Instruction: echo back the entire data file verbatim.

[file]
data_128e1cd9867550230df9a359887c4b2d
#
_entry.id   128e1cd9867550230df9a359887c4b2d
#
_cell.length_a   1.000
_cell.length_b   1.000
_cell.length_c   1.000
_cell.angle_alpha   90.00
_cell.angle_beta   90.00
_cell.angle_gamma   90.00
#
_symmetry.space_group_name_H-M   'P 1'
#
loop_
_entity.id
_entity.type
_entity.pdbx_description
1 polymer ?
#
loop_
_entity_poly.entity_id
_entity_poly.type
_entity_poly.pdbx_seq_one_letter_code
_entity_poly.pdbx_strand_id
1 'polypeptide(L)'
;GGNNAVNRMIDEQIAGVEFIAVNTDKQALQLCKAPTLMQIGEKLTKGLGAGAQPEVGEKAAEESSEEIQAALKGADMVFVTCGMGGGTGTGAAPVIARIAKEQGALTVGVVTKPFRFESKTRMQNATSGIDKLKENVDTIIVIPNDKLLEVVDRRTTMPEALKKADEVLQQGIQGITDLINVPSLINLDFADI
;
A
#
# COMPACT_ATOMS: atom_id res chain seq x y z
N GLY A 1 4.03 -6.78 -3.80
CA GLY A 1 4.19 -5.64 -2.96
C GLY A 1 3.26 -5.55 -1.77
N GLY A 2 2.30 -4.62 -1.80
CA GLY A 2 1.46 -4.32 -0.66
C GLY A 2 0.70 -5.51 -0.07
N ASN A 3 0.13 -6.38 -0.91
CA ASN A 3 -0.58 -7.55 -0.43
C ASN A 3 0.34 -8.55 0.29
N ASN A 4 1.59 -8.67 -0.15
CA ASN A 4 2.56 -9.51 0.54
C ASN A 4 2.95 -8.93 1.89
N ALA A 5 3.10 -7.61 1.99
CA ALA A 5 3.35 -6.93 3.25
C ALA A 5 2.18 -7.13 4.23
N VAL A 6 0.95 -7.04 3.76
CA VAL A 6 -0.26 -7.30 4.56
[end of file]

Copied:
data_128e1cd9867550230df9a359887c4b2d
#
_entry.id   128e1cd9867550230df9a359887c4b2d
#
_cell.length_a   1.000
_cell.length_b   1.000
_cell.length_c   1.000
_cell.angle_alpha   90.00
_cell.angle_beta   90.00
_cell.angle_gamma   90.00
#
_symmetry.space_group_name_H-M   'P 1'
#
loop_
_entity.id
_entity.type
_entity.pdbx_description
1 polymer ?
#
loop_
_entity_poly.entity_id
_entity_poly.type
_entity_poly.pdbx_seq_one_letter_code
_entity_poly.pdbx_strand_id
1 'polypeptide(L)'
;GGNNAVNRMIDEQIAGVEFIAVNTDKQALQLCKAPTLMQIGEKLTKGLGAGAQPEVGEKAAEESSEEIQAALKGADMVFVTCGMGGGTGTGAAPVIARIAKEQGALTVGVVTKPFRFESKTRMQNATSGIDKLKENVDTIIVIPNDKLLEVVDRRTTMPEALKKADEVLQQGIQGITDLINVPSLINLDFADI
;
A
#
# COMPACT_ATOMS: atom_id res chain seq x y z
N GLY A 1 4.03 -6.78 -3.80
CA GLY A 1 4.19 -5.64 -2.96
C GLY A 1 3.26 -5.55 -1.77
N GLY A 2 2.30 -4.62 -1.80
CA GLY A 2 1.46 -4.32 -0.66
C GLY A 2 0.70 -5.51 -0.07
N ASN A 3 0.13 -6.38 -0.91
CA ASN A 3 -0.58 -7.55 -0.43
C ASN A 3 0.34 -8.55 0.29
N ASN A 4 1.59 -8.67 -0.15
CA ASN A 4 2.56 -9.51 0.54
C ASN A 4 2.95 -8.93 1.89
N ALA A 5 3.10 -7.61 1.99
CA ALA A 5 3.35 -6.93 3.25
C ALA A 5 2.18 -7.13 4.23
N VAL A 6 0.95 -7.04 3.76
CA VAL A 6 -0.26 -7.30 4.56